Verbs in English Grammar

What is a verb?

Verbs are doing or action words because they describe what the subject (noun or pronoun) of a sentence is doing. As well as describing a physical action, verbs can also describe a concept, mental state or state of being. Some typical action verbs include run, dance, jump, sing, write, read etc. Some typical stative verbs include be, believe, hate, have, know, love, think etc.

Example:
We ran to the train station. (action verb)
I am happy. (stative verb)

Verbs take different forms depending on how or where they appear in a sentence. Lets take a closer look at the different types and forms of verbs in English grammar.

The Infinitive

The infinitive is the basic form of a verb. It can be written with or without the preposition to. The infinitive without to is sometimes called a bare infinitive.

Example:
to be/be
to run/run

Verb Conjugation

Depending on the tense we are using, a verb must be conjugated into different forms. In the simple present an -s is added to the third person singular of regular verbs.

Example:
to eat → He eats.

In the simple past and past participle verb forms, -ed is added to regular verbs, but irregular verbs must be learnt by heart.

Example:
to wag → The dog wagged his tail happily.
to eat → I have never eaten an insect.

In the progressive tenses, -ing is added to a verb to form the present participle.

Example:
to speak → They are speaking on the telephone.

For more about verb conjugation check out Lingolia’s verb conjugator or the section about verb tenses in English grammar.

Finite and non-finite verb forms

Finite verbs give us information about tense, person and number and describe the action or state taking place in a sentence.

Example:
I am going to the supermarket to buy some milk.
I fell asleep at 9 pm.

Non-finite verbs do not provide information about tense, person and number. Non-finitive verbs include infinitives, gerunds (-ing form) and participles.

Example:
I went to the supermarket to buy some milk. (infinitive)
Shopping is fun way to spend a Saturday. (gerund)
Exhausted from a long day of shopping, I fell asleep at 9 pm. (past participle)

For more information about non-finite verb forms in English grammar and how to use them see infinitive/gerund and participles.

Main verbs and auxiliary verbs

Some English tenses are conjugated with more than one verb, for example the present progressive or present perfect. These tenses are known as compound tenses because they are conjugated using an auxiliary verb and a main verb.

The auxiliary verb helps us to conjugate the tense. It gives us information about person, number as well as the time or state of an action i.e. a negated action, a completed past action or action in progress. Auxiliary verbs are do, be, have and will. To learn more about auxiliary verbs and when and how to use them see auxiliary verbs.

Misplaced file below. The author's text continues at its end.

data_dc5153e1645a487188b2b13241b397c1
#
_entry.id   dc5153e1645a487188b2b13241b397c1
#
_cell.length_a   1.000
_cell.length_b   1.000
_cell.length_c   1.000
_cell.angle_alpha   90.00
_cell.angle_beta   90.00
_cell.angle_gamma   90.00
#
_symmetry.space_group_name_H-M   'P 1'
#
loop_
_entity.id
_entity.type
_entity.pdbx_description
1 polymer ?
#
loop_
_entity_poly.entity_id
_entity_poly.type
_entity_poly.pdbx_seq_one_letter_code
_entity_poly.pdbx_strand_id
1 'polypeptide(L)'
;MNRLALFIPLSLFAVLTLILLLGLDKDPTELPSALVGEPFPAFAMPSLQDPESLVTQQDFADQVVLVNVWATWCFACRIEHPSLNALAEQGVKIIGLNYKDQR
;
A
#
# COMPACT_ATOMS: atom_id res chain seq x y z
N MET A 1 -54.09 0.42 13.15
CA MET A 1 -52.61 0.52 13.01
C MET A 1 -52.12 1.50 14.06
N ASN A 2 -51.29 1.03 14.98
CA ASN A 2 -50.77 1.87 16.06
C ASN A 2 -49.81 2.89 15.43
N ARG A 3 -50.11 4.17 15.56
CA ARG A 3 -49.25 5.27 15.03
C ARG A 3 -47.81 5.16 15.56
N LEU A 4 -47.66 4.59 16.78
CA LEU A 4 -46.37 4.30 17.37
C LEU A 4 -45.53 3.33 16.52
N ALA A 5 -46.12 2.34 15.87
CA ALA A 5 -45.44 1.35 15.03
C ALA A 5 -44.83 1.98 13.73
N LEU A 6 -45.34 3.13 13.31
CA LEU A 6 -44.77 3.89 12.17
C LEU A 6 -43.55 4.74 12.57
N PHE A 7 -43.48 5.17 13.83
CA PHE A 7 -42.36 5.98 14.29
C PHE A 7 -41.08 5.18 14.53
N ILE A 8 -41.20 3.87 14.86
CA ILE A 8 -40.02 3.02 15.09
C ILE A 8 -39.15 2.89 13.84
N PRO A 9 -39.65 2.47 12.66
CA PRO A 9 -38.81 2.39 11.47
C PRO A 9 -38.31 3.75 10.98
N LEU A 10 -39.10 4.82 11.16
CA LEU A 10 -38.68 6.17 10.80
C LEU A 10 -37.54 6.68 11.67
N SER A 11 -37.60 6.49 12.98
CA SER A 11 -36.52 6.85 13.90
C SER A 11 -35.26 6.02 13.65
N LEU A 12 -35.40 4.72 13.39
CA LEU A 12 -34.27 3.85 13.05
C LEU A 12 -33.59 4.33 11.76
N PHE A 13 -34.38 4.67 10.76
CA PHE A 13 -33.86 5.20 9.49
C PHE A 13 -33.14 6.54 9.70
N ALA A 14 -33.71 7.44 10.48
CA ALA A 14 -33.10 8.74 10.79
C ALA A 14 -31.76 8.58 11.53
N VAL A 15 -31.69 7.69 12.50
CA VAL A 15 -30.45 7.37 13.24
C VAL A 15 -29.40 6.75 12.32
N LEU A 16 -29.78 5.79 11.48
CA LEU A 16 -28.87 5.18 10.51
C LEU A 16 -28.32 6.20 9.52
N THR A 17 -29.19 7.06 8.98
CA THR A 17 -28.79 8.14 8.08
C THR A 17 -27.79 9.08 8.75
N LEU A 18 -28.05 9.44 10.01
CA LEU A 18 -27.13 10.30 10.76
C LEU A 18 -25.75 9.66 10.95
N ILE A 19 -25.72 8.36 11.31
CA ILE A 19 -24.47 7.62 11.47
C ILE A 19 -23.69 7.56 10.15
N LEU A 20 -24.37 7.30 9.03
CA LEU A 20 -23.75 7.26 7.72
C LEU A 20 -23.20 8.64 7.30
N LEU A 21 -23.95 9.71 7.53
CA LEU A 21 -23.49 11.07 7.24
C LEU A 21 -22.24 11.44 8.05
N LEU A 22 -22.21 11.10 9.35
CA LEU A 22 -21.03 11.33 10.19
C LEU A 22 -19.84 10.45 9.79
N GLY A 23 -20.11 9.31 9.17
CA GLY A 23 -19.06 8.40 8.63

Example:
My dog doesn’t bark.
negated action in simple present, third person singular
I have read the newspaper.
completed action in present perfect
Yesterday at 3 pm, they were speaking on the telephone.
action in progress in past progressive

The main verb tells us what the action in the sentence is. The main verb can be a present form, a bare infinitive, a past simple form, a past participle or a present participle. Sometimes the auxiliary verb and the main verb are the same.

Example:
She eats cereal for breakfast.
main verb in present form
My dog doesn’t bark.
main verb in bare infinitive
Yesterday at 3 pm, they were speaking on the telephone.
main verb in present participle
I haven’t had my breakfast yet.
main verb in past participle/auxiliary verb and main verb are the same

More Information: types of verbs and verb forms

For more information about a particular type of verb or verb form in English grammar including a detailed explanation, examples, word lists and exercises to practise, simply click on one of the topics below.

Introduction

Verbs are action words. They can describe an action (swim), an event (snow), a situation (be) or a change (become). The infinitive is the basic form of a verb and is often, but not always, preceded by to. There are 4 other forms of English verbs: simple present, simple past, past participle and present participle or -ing form. We also have to pay attention to the different types of verbs in English grammar, as they function differently. Auxiliary verbs, modal verbs, infinitives and gerunds, phrasal verbs, the passive voice and the imperative and subjunctive mood are all explained in the following pages.

Click on one of the links below for a detailed lesson about verbs in English grammar. At the end of each page, there are exercises so you can test your progress and check your understanding of English verbs.